For Or With, That Is The Question

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Over the past three months, I have asked more than 20 people, "How many jobs have you had since you started working?" Their answers ranged from 1 to 35 jobs. I then asked them, "With whom did you work?" Nineteen of the 20 responded that they worked "for" the companies. Only one said that he worked "with" them.

While you may think the difference in the two words is just semantics, I contend it means much more than that. In fact, I believe the difference is worth millions of dollars to the individual and the company.

When I finished questioning, most people asked me how many people I have worked for. I responded, "None." I said I always felt I was working "with" the companies and universities I tried to help.

If an owner of a business or a corporation can develop an environment of working together, employees will feel they are working "with" the company and not "for" the company.

I’ve seen many cases, especially in agriculture, where the employees are so tightly controlled that they are allowed to do only what they are instructed to do. As a result, when they finish one job, they must wait to be told what the next job is. If the boss isn’t there, they just sit and wait for instructions as to what their next task will be.

On the other hand, those workers who are free to make their own decisions feel they are making a significant contribution to the company. They enjoy their work and are much more productive both for the company and themselves. They also are happier and more satisfied with their working time.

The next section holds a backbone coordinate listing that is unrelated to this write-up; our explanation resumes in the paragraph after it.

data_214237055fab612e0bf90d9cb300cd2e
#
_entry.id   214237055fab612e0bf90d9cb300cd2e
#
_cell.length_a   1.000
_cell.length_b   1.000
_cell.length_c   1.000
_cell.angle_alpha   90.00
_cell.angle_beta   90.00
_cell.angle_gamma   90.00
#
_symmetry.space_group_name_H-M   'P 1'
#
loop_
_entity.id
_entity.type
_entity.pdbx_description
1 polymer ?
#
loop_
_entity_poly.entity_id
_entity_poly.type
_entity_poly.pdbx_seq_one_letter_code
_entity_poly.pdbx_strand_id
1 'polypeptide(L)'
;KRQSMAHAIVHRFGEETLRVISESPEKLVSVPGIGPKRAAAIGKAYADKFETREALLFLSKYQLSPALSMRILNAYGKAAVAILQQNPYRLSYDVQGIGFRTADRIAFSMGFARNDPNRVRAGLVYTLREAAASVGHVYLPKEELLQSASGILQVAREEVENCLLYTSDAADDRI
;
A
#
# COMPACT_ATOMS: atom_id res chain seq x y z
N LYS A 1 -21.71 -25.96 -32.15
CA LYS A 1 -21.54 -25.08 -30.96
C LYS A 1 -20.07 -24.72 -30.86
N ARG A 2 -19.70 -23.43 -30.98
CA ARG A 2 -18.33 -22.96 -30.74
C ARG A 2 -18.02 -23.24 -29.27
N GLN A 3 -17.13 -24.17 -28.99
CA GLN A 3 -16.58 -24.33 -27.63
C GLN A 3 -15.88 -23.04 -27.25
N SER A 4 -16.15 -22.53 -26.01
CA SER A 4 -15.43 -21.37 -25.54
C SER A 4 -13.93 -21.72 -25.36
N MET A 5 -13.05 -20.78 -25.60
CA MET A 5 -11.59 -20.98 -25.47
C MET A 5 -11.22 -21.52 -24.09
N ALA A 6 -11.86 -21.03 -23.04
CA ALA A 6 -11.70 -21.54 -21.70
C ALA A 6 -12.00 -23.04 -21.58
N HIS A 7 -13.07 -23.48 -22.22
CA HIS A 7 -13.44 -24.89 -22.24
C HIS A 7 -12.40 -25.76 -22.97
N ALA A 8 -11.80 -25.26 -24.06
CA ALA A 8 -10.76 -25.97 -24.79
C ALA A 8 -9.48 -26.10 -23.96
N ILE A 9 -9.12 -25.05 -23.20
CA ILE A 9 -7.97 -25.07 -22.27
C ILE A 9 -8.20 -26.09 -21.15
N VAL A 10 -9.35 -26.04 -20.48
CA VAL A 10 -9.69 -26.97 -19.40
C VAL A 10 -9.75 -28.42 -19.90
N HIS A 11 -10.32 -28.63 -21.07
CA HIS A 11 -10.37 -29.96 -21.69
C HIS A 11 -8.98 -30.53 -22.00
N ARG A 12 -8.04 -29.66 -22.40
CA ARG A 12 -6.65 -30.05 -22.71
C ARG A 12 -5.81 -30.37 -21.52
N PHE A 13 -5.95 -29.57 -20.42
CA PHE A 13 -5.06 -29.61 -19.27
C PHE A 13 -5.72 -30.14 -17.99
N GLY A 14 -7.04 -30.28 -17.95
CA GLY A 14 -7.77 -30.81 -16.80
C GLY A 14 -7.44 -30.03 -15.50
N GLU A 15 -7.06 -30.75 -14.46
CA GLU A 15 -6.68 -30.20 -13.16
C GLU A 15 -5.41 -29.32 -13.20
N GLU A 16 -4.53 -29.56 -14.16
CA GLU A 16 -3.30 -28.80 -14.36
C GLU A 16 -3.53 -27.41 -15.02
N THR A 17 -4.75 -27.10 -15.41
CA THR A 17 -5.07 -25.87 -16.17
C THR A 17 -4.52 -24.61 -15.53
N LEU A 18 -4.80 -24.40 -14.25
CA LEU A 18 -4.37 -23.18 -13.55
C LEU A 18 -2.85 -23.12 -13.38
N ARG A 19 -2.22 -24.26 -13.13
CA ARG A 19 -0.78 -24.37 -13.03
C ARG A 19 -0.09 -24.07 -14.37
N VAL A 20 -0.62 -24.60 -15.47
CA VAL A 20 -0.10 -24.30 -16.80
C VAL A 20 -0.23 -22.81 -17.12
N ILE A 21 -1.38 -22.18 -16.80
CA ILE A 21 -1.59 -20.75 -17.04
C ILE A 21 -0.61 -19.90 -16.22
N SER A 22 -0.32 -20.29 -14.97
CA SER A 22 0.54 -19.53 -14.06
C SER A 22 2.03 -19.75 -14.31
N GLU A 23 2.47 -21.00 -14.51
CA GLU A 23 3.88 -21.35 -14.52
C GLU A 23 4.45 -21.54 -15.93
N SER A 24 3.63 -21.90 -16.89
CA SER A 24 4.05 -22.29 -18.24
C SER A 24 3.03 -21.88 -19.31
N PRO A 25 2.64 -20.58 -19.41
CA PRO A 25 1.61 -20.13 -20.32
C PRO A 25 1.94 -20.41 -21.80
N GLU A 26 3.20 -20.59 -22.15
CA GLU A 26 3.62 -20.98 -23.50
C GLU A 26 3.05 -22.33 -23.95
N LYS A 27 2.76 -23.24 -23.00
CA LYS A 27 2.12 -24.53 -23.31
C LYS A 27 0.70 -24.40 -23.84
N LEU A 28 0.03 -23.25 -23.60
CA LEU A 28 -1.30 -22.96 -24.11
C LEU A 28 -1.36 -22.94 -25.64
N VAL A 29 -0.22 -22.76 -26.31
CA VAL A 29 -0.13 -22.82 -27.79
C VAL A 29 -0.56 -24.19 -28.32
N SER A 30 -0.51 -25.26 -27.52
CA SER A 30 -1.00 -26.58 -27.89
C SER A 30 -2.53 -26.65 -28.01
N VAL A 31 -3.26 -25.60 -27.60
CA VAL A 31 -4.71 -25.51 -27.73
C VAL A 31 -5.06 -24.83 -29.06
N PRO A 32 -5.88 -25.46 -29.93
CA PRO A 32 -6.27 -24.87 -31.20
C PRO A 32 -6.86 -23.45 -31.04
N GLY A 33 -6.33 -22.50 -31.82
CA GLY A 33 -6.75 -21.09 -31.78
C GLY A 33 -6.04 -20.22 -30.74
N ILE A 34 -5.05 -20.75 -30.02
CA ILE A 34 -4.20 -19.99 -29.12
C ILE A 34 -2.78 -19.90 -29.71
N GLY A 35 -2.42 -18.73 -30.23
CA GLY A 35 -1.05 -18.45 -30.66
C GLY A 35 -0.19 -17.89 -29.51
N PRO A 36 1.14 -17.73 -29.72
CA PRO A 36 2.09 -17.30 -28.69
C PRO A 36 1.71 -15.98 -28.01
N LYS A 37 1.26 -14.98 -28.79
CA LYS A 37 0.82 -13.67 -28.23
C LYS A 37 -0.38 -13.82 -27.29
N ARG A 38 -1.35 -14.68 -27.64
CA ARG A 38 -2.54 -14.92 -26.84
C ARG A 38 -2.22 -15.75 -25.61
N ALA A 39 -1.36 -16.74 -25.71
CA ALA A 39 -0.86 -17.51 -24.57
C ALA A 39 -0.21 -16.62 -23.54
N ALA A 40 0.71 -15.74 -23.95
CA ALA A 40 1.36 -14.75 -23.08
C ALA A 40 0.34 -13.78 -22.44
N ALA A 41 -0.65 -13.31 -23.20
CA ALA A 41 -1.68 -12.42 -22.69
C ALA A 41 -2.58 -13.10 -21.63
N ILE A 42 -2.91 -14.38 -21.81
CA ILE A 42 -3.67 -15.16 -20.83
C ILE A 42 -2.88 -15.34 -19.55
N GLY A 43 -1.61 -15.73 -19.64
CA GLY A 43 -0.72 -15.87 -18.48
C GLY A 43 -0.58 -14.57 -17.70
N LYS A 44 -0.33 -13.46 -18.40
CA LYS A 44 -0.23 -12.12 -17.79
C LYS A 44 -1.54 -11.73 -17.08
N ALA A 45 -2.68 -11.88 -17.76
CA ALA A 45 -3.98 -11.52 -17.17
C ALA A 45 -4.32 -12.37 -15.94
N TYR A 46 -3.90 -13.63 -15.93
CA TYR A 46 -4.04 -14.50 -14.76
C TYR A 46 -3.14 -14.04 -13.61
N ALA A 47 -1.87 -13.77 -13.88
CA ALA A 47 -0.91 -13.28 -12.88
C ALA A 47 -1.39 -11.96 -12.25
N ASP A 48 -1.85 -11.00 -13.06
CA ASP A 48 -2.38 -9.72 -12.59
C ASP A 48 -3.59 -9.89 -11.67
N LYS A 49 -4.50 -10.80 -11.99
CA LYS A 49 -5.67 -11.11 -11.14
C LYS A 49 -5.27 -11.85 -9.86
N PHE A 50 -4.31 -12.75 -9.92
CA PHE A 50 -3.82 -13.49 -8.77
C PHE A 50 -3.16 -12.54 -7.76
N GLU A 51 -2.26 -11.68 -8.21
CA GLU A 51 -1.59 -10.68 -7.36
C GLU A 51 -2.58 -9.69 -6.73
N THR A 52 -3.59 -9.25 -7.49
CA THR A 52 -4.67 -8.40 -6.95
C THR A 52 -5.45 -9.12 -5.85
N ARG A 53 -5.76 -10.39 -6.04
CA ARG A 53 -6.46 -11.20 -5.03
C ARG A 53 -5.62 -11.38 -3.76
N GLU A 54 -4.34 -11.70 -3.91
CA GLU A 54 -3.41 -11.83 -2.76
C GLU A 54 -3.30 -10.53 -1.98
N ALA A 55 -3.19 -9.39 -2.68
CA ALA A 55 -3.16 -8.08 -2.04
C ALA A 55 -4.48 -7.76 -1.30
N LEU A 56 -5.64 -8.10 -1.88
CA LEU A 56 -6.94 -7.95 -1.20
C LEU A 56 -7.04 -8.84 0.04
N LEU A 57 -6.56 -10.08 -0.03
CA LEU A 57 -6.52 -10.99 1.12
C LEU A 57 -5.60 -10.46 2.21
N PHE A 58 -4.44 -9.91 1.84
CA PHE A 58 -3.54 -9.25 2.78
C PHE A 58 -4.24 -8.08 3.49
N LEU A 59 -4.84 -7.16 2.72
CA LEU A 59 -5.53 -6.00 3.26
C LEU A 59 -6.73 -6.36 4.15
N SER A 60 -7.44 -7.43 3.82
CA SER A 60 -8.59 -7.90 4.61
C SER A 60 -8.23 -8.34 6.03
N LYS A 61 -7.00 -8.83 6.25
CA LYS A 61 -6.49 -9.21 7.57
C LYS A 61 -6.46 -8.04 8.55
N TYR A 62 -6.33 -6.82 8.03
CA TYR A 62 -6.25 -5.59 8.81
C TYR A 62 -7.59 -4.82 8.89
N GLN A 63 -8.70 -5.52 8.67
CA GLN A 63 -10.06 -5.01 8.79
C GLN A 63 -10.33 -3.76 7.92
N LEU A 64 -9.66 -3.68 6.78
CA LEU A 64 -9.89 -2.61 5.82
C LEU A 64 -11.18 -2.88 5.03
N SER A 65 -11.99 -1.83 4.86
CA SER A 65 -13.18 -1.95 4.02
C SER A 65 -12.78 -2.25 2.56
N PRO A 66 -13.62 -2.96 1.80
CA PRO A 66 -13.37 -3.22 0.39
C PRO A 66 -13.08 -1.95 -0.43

In fact, many people who work "with" their companies commit more time to projects than just 40 hours a week. Some invest 60 or even 80 hours a week because they feel their work is important and they are making a significant contribution to the company.

Of course, this can go to the extreme so that they get so wrapped up in their work they sacrifice other areas of their lives, such as family, leisure and sometimes even health. This can also cause the employee and the company difficulties. 

Good Management

How do you manage a company in order to take advantage of the secrets of handling employees?

I knew a CEO in the horticultural printing business who was hired as a graphic artist with the business. He worked day and night and got to know everyone at work. There were probably 20 employees at that time. He knew how to work with people. He would remember their names, spouses’ names, children’s names, birthdays and what they liked to do in their leisure time. He learned everything about the company. Because of this, he became the plant manager and the plant grew to employ 100 people.

He still knew every person by name and the facts about each one. This continued for over 40 years until the company employed several hundred people and he became the president and chairman of the board. When he arrived, the company did less than $1 million in sales a year. When he retired, it did over $50 million annually.

His secret was he knew everyone, everyone liked him and they loved to work "with" him. He treated everyone, from the professional designers and printers to the people who cleaned the building, with equal respect and opportunities.

Another one of his secrets was that he always said, "We have accomplished this. We need to improve this. We have these goals for next year." The company held regular meetings so everyone could share ideas on how to improve their jobs and what needed to be done to make the company better.